The announcement comes as the US grapples with a dramatic surge in coronavirus cases nearly two years into the pandemic largely due to the highly contagious Omicron variant. Health officials have in recent weeks been urging most vaccinated populations to get a booster shot, citing data that shows an additional vaccine dose provides better protection against the strain.
The justices will hear oral arguments Friday in cases challenging the Biden administration’s Covid-19 vaccine and testing requirements for large employers and certain health care workers.At least two members of the court have previously tested positive for the virus: Justice Brett Kavanaugh received a diagnosis in October, while Justice Amy Coney Barrett had a bout with it in 2020 prior to being nominated to the high court by then-President Donald Trump.CNN reported last March that all nine justices had been fully vaccinated, with the court’s announcement then marking the first time it had acknowledged that the jurists had received protection against Covid-19 and a rare instance when information about their health was revealed. Though the justices had started working remotely at the start of the pandemic when much of the US went into lockdown, they resumed in-person oral arguments in October 2021.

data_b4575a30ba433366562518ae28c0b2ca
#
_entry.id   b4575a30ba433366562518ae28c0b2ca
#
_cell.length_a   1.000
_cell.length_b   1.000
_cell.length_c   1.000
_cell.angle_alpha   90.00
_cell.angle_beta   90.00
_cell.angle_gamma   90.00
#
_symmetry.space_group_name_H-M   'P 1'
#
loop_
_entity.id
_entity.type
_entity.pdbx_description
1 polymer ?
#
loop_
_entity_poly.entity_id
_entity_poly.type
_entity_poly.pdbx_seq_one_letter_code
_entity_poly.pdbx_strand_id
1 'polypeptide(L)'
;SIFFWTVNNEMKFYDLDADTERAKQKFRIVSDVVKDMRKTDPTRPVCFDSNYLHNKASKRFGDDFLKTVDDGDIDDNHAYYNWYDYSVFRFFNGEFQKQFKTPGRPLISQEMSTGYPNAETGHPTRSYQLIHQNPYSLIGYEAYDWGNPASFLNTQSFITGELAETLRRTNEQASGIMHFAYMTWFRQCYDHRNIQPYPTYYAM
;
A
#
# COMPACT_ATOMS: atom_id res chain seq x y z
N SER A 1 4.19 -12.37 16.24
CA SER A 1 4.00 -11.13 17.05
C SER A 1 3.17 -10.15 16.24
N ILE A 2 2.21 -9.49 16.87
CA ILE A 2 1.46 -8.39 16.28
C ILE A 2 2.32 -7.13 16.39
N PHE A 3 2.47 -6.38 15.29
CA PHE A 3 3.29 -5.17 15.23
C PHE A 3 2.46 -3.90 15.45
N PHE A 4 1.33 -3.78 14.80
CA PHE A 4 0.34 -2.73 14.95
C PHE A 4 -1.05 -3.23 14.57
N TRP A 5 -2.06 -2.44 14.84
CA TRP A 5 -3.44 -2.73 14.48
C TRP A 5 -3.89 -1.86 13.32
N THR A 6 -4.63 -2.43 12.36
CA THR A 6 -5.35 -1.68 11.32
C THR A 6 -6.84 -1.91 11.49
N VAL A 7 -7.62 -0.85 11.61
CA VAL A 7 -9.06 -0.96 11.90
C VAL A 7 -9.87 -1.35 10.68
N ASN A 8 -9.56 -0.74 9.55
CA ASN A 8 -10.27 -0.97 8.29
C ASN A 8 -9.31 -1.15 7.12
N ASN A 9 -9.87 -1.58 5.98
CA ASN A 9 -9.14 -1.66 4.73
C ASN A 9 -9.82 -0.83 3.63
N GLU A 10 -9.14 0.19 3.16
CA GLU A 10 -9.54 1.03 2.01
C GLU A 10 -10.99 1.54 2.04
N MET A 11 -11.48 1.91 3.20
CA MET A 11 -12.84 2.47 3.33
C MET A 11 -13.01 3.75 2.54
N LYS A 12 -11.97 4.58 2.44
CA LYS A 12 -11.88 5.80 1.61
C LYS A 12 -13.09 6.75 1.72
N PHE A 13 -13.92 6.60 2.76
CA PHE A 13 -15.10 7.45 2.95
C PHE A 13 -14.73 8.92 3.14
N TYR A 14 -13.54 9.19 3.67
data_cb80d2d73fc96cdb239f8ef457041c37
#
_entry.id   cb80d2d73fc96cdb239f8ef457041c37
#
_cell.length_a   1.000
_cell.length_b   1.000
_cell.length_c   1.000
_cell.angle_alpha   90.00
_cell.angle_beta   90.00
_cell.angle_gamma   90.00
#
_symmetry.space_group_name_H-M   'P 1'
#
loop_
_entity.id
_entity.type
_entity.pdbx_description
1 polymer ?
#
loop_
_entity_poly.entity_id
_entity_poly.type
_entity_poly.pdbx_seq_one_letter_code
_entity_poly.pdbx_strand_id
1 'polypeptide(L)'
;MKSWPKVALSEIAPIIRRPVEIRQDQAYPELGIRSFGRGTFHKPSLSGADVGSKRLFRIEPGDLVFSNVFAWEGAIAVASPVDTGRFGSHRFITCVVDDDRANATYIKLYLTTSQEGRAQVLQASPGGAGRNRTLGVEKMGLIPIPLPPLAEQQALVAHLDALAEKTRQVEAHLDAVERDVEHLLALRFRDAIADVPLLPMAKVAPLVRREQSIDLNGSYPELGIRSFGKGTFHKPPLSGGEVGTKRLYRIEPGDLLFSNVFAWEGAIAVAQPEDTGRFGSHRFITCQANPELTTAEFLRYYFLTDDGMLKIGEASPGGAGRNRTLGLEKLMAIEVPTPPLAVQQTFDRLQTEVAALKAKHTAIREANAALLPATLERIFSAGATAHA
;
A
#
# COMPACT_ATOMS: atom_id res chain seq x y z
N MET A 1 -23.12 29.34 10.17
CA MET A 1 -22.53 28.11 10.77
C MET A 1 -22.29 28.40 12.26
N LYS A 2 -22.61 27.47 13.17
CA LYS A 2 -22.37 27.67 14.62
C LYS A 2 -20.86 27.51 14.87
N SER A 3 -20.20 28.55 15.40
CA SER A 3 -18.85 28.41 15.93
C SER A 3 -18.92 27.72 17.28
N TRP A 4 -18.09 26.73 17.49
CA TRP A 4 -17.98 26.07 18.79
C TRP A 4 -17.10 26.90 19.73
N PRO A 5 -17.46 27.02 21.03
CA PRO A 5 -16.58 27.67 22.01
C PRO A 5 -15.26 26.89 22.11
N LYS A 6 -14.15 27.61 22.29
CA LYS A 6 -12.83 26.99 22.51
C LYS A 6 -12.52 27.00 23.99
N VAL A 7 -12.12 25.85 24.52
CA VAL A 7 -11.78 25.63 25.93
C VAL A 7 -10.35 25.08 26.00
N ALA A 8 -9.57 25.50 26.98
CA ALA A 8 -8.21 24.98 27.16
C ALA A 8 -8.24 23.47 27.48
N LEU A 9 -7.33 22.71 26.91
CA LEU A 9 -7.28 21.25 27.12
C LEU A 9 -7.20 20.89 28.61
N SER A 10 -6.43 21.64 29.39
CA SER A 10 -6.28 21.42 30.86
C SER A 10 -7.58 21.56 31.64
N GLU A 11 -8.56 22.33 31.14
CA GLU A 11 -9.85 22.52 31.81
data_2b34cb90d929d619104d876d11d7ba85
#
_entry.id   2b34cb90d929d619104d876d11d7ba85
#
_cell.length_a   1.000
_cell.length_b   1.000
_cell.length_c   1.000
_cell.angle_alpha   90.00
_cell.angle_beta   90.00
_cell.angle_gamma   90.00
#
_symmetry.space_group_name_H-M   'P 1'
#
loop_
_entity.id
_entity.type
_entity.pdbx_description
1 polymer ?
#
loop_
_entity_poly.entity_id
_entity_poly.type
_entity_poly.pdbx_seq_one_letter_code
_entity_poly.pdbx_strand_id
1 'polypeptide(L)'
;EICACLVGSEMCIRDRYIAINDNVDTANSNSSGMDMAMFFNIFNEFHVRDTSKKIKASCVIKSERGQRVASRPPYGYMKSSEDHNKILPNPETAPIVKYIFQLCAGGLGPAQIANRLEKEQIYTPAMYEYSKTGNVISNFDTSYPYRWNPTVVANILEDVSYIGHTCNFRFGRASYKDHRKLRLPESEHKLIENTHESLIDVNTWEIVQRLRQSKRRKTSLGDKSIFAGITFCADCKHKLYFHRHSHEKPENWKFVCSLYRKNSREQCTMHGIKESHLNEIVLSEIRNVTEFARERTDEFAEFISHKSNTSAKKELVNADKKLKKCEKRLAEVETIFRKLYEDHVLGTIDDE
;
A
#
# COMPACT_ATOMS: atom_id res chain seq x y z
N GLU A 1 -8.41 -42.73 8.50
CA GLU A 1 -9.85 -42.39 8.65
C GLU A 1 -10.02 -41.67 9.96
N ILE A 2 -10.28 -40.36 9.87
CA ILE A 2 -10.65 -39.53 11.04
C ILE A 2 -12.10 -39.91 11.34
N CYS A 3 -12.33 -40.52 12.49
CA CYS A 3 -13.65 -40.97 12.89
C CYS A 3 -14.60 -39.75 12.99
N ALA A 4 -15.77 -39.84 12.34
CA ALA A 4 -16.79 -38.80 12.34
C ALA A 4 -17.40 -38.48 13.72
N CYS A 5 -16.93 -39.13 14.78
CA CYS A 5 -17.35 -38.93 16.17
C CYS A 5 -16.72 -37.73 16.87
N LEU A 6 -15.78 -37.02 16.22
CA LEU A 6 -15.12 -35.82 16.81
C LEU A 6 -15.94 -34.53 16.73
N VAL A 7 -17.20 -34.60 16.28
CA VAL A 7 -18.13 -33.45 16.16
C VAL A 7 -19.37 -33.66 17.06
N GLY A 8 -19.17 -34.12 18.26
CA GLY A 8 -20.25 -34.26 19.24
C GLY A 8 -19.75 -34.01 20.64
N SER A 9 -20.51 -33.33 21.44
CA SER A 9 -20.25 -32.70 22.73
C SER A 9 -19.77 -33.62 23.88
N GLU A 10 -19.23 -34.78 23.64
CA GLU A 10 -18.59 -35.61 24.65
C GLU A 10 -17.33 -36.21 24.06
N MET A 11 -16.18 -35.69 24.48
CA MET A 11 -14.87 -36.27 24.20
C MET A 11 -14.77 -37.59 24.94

The Biden administration has said it will not begin enforcing the employer mandate until January 10, and the government has said it’s not implementing the health care worker mandate while legal challenges play out.